Hama's political detainees urge 'no violence' for their cause

Hama's political detainees urge 'no violence' for their cause
Syrian political detainees who took over Hama prison on Monday have requested rebel groups carry out no violent acts in their names, as conditions worsen in the jail.
4 min read
08 May, 2016
Prisoners have occupied Hama prison for nearly a week [Facebook]

Detainees who took control of Hama prison early this week released a statement on Sunday morning, urging rebel groups not to target civilians in their name.

One man, masked to protect his identity, read the statement on camera surrounded by six more detainees.

The detainees who have taken part in the revolt are peaceful political prisoners - opposed to Bashar al-Assad and the Islamic State group - were jailed for their activism, a group in contact with the group has said.

"We are the detainees of the central prison in Hama. It's the sixth day of our revolt which we staged in protest of the false trials and to reject the death sentences on detainees," the spokesperson for the detainees said.

"We ask all the opposition military factions not to attack any civilians while defending our cause. Victory for our revolution."

Desperate conditions

Supplies are running desperately short, after the Syrian regime cut food, water and electricity to the jail.

Captives have been attempting to salvage the last scraps of stale, mouldy bread they have, as the regime attempts to stangle the revolt into submission. The detainees remain defiant, as calls for outside intervention by aid groups and NGOs mount.

Syrian regime security forces have meanwhile made several failed attempts to storm the prison over the past days.

Tear gas fired into the prison during the assault has resulted in dozens wounded. Detainees have fashioned improvided gas masks out of old clothing in preperation for further attacks.

"From the day's events we conclude that the regime wants to wear down detainees and bring them to the status of despair, [so that] they will be eager to conduct the negotiations unfairly," activists from the Detainees of Hama Central Prison group said.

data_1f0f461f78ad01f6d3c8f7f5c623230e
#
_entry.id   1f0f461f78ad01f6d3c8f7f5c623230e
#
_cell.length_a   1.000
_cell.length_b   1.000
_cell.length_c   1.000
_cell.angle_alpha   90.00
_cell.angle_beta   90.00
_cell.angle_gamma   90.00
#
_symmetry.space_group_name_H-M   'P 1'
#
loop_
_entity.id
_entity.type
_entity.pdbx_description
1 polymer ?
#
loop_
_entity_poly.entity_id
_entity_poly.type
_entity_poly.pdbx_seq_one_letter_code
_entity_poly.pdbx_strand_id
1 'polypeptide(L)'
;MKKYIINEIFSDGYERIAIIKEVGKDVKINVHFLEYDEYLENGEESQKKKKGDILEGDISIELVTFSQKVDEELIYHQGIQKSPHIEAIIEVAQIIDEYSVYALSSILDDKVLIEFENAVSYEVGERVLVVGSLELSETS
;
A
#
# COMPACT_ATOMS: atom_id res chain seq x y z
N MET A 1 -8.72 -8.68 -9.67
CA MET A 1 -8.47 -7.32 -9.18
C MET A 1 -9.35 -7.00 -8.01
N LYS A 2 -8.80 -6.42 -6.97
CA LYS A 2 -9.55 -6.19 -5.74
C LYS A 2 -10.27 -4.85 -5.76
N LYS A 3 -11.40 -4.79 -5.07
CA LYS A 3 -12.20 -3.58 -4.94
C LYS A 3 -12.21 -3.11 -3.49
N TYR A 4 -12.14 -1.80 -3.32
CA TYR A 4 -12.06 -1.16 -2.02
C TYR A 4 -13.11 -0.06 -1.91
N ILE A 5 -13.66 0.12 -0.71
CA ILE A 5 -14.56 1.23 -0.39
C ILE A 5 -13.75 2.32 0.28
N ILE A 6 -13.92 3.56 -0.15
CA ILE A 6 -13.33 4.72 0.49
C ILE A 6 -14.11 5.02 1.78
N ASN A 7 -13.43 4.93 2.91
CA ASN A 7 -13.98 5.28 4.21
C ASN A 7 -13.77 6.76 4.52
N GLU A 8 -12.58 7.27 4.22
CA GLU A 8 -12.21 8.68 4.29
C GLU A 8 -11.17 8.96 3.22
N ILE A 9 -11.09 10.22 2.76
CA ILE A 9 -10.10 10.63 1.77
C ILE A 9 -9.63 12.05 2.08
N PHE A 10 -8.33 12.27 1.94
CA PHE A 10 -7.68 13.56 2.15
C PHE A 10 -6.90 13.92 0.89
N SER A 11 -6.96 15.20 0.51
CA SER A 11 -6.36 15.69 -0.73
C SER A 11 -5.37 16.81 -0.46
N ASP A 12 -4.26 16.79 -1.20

Attempts were made by captives to gain access to water supplies from the prison courtyard on Saturday. Soldiers waiting on the other side of the walls sent gas cannisters into the yard, forcing the detainees to retreat back inside the prison building.

Meanwhile, around 120 sick detainees are in need of medical care, which has been rejected by Syrian authorities.

The group have appealed to the Red Cross and Red Crescent to assist them, while Damascus has blocked access to the emergency teams.

Forty five prisoners have been released, however, 30 through the Red Crescent and 15 via direct negotiations with the regime.

Prisoners of conscience

One suggestion put forward was an exchange of captives between Damascus-based rebel group Jaish al-Islam and the regime.

However, negotiations have so far brought no results.

Monday's prison revolt was sparked after guards attempted to transport five political prisoners from Hama jail to one of the country's most feared prisons.

"The prisoners did not allow anyone to go [enter], and that is why this revolt happened," said a member of the Detainees of Hama Central Prison group. "If they went that would mean they went to their deaths."

Those sent to the notorious Sedniya military prison in Damascus, rarely make it out alive, and the detainees now fear for their own safety after the revolt.

Detainees made desperate SOS please from the prison to international organisations to follow up their case and prevent a massacre.

In 1980, following the attempted assassination of President Hafez al-Assad, Syrian regime troops massacred 800 detainees in Tadmur.

More recently, tens of thousands are believed to have been murdered by security officials in Syrian jails since the start of the 2011 revolution.

The Syrian National Coalition - Syria's largest opposition group -issued a statement on Saturday urging the world to take action and prevent another massacre of prisoners.

"We believe that the international community is able to prevent any possible massacre against the prison inmates," said Taysir Alloush, a member of the political committee. 

"We, therefore, call upon the UN Security Council and international organisations - especially the International Committee of the Red Cross - to take urgent action in order to ensure the release of thousands of prisoners of conscience in the dungeons of the Assad regime."